The concept of "Data Management" arose in the 1980s as technology moved from sequential processing (first cards, then tape) to random access processing.


Since it was now technically possible to store a single fact in a single place and access that using random access disk, those suggesting that "Data Management" was more important than "Process Management" used arguments such as "a customer's home address is stored in 75 (or some other large number) places in our computer systems." During this period, random access processing was not competitively fast, so those suggesting "Process Management" was more important than "Data Management" used batch processing time as their primary argument.


As applications moved into real-time, interactive applications, it became obvious to most practitioners that both management processes were important. If the data was not well defined, the data would be mis-used in applications. If the process wasn't well defined, it was impossible to meet user needs.

At Avari Data Management has to cover the entire spectrum of data useage within the network, Avari provide robust solutions to access, manage, control and define privieges in relation to all data.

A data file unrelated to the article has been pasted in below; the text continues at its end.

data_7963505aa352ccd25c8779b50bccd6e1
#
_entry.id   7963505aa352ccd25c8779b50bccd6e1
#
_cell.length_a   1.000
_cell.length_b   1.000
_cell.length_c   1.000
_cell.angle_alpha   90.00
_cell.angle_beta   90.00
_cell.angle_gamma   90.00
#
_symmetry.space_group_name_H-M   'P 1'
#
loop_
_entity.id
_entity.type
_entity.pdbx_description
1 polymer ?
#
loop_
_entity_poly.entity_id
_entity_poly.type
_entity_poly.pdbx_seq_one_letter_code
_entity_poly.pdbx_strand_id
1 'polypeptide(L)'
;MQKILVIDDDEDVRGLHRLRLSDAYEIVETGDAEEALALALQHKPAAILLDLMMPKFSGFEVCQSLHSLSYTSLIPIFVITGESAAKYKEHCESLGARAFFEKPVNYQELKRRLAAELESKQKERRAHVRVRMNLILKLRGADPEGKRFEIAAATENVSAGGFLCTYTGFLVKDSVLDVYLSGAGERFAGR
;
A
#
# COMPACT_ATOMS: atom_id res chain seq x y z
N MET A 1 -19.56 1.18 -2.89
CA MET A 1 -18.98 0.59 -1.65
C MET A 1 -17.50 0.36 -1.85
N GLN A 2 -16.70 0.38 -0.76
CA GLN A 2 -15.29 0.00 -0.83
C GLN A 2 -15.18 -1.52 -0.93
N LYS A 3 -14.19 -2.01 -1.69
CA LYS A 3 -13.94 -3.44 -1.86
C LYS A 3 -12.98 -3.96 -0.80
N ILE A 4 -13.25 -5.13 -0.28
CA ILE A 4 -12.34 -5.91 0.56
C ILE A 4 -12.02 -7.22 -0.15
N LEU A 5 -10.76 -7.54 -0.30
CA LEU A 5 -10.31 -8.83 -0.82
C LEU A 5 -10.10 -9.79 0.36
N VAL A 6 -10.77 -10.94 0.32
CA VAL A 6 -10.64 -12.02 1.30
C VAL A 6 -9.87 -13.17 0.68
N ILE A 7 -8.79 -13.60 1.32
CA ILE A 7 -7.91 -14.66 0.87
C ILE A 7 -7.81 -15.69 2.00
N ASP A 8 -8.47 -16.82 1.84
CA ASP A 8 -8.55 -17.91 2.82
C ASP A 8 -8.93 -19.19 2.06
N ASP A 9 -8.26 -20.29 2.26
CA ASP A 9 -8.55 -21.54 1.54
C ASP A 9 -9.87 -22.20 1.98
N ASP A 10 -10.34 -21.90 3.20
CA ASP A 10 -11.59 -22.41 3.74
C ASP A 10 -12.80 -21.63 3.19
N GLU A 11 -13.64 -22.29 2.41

Data access refers to a user's ability to access or retrieve data stored within a database or other repository. Users who have data access can store, retrieve, move or manipulate stored data, which can be stored on a wide range of hard drives and external devices.

There are two ways to access stored data: random access and sequential access. The sequential method requires information to be moved within the disk using a seek operation until the data is located. Each segment of data has to be read one after another until the requested data is found. Reading data randomly allows users to store or retrieve data anywhere on the disk, and the data is accessed in constant time.

Oftentimes when using random access, the data is split into multiple parts or pieces and located anywhere randomly on a disk. Sequential files are usually faster to load and retrieve because they require fewer seek operations